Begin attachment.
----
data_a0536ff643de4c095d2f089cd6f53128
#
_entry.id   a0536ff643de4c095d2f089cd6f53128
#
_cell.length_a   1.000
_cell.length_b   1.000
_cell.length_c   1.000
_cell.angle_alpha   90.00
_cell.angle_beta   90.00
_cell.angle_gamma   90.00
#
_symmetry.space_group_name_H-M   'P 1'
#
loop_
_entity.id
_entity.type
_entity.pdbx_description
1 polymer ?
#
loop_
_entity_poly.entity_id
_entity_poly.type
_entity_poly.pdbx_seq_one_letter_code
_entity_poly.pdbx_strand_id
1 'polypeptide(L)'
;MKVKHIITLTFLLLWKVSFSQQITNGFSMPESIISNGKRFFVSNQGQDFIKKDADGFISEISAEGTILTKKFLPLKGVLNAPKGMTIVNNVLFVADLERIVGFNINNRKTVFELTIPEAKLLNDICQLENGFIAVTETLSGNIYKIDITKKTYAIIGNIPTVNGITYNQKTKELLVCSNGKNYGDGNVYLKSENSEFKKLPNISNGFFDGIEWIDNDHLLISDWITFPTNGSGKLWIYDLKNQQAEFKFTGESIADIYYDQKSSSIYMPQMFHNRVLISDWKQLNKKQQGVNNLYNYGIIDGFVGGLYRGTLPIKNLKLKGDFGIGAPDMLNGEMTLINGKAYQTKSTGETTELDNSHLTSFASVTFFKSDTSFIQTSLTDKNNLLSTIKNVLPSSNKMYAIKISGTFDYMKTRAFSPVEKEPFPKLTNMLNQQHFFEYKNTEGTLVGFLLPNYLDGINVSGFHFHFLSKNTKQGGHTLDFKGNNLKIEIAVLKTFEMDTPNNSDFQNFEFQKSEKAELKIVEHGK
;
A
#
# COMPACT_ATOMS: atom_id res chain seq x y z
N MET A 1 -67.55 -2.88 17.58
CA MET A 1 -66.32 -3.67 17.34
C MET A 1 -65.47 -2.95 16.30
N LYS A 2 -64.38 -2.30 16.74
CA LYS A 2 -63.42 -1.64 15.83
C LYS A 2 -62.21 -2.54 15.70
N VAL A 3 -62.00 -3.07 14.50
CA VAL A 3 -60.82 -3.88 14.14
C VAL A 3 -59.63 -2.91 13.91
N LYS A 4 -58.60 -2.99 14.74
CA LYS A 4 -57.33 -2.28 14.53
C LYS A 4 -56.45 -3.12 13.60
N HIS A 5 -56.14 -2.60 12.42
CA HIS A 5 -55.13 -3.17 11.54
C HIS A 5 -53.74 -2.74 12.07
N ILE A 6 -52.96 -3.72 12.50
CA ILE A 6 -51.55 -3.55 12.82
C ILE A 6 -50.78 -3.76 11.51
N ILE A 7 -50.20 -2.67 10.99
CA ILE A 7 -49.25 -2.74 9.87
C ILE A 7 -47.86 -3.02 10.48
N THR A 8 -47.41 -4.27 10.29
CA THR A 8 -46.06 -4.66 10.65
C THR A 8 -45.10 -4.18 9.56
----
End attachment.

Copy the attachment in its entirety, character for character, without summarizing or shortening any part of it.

data_a0536ff643de4c095d2f089cd6f53128
#
_entry.id   a0536ff643de4c095d2f089cd6f53128
#
_cell.length_a   1.000
_cell.length_b   1.000
_cell.length_c   1.000
_cell.angle_alpha   90.00
_cell.angle_beta   90.00
_cell.angle_gamma   90.00
#
_symmetry.space_group_name_H-M   'P 1'
#
loop_
_entity.id
_entity.type
_entity.pdbx_description
1 polymer ?
#
loop_
_entity_poly.entity_id
_entity_poly.type
_entity_poly.pdbx_seq_one_letter_code
_entity_poly.pdbx_strand_id
1 'polypeptide(L)'
;MKVKHIITLTFLLLWKVSFSQQITNGFSMPESIISNGKRFFVSNQGQDFIKKDADGFISEISAEGTILTKKFLPLKGVLNAPKGMTIVNNVLFVADLERIVGFNINNRKTVFELTIPEAKLLNDICQLENGFIAVTETLSGNIYKIDITKKTYAIIGNIPTVNGITYNQKTKELLVCSNGKNYGDGNVYLKSENSEFKKLPNISNGFFDGIEWIDNDHLLISDWITFPTNGSGKLWIYDLKNQQAEFKFTGESIADIYYDQKSSSIYMPQMFHNRVLISDWKQLNKKQQGVNNLYNYGIIDGFVGGLYRGTLPIKNLKLKGDFGIGAPDMLNGEMTLINGKAYQTKSTGETTELDNSHLTSFASVTFFKSDTSFIQTSLTDKNNLLSTIKNVLPSSNKMYAIKISGTFDYMKTRAFSPVEKEPFPKLTNMLNQQHFFEYKNTEGTLVGFLLPNYLDGINVSGFHFHFLSKNTKQGGHTLDFKGNNLKIEIAVLKTFEMDTPNNSDFQNFEFQKSEKAELKIVEHGK
;
A
#
# COMPACT_ATOMS: atom_id res chain seq x y z
N MET A 1 -67.55 -2.88 17.58
CA MET A 1 -66.32 -3.67 17.34
C MET A 1 -65.47 -2.95 16.30
N LYS A 2 -64.38 -2.30 16.74
CA LYS A 2 -63.42 -1.64 15.83
C LYS A 2 -62.21 -2.54 15.70
N VAL A 3 -62.00 -3.07 14.50
CA VAL A 3 -60.82 -3.88 14.14
C VAL A 3 -59.63 -2.91 13.91
N LYS A 4 -58.60 -2.99 14.74
CA LYS A 4 -57.33 -2.28 14.53
C LYS A 4 -56.45 -3.12 13.60
N HIS A 5 -56.14 -2.60 12.42
CA HIS A 5 -55.13 -3.17 11.54
C HIS A 5 -53.74 -2.74 12.07
N ILE A 6 -52.96 -3.72 12.50
CA ILE A 6 -51.55 -3.55 12.82
C ILE A 6 -50.78 -3.76 11.51
N ILE A 7 -50.20 -2.67 10.99
CA ILE A 7 -49.25 -2.74 9.87
C ILE A 7 -47.86 -3.02 10.48
N THR A 8 -47.41 -4.27 10.29
CA THR A 8 -46.06 -4.66 10.65
C THR A 8 -45.10 -4.18 9.56